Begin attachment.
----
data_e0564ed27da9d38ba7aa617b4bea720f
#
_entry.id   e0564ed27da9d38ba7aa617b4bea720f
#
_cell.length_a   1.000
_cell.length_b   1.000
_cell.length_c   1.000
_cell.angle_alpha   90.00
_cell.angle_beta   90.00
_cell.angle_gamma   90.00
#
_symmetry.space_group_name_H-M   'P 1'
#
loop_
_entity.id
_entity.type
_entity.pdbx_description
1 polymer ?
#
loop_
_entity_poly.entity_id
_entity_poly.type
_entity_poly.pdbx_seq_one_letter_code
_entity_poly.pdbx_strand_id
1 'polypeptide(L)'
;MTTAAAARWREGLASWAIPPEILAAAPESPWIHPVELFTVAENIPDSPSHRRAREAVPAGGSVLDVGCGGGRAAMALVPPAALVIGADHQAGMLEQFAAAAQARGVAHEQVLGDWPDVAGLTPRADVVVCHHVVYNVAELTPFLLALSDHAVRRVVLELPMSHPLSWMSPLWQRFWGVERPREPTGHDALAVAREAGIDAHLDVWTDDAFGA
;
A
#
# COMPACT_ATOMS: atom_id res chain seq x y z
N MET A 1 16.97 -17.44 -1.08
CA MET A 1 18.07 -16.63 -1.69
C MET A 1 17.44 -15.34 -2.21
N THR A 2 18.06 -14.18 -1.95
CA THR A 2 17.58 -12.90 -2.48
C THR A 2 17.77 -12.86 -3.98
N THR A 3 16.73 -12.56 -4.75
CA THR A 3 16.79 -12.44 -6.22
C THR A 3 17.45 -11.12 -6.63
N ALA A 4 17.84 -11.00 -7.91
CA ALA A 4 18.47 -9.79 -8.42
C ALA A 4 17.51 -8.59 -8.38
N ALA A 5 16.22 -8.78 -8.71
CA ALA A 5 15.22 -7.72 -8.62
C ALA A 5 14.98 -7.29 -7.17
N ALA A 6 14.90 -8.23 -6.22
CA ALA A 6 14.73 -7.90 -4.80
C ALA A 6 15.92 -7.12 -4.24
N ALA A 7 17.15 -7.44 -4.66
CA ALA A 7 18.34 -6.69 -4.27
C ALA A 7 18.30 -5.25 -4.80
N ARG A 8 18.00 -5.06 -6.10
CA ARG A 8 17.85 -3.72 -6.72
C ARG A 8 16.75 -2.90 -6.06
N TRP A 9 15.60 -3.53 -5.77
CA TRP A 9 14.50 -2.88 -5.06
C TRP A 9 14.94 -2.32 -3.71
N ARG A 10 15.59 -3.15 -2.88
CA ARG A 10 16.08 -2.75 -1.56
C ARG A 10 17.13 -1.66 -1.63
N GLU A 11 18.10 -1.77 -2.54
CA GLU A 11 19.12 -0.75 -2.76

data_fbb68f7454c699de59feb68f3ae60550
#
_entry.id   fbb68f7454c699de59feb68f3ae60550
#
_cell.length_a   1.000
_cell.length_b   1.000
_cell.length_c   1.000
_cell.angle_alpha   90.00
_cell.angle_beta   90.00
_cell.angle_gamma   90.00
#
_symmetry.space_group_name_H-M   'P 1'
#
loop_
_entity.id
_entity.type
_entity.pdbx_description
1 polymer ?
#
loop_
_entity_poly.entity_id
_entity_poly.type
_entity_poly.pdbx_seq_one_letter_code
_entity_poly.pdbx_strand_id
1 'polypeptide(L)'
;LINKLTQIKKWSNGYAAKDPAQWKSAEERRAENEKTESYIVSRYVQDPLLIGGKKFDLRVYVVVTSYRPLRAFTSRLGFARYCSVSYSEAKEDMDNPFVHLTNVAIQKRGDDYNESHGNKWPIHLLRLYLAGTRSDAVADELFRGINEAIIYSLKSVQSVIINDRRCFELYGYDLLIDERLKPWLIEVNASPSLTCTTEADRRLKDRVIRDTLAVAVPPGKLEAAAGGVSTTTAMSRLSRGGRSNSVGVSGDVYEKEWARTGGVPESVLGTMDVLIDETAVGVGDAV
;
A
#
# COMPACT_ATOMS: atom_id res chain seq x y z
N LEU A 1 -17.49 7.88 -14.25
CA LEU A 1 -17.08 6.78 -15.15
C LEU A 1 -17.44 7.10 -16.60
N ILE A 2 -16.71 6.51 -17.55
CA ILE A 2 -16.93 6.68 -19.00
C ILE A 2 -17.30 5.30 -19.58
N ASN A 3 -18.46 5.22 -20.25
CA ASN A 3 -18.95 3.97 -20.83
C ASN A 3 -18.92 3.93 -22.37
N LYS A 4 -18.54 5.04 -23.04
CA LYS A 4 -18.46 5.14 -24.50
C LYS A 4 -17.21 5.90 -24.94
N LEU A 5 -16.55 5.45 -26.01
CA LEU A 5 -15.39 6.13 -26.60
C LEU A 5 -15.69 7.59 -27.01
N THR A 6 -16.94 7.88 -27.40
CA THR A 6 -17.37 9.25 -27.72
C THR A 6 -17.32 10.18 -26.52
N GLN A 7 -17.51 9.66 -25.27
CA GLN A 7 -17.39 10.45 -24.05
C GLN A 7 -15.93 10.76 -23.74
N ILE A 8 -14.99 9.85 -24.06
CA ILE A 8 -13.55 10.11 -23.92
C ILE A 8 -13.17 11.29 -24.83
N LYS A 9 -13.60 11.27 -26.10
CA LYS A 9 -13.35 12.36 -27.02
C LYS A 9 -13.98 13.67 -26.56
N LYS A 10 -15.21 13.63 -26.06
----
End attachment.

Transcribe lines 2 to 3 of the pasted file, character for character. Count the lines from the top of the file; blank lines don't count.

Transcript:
#
_entry.id   e0564ed27da9d38ba7aa617b4bea720f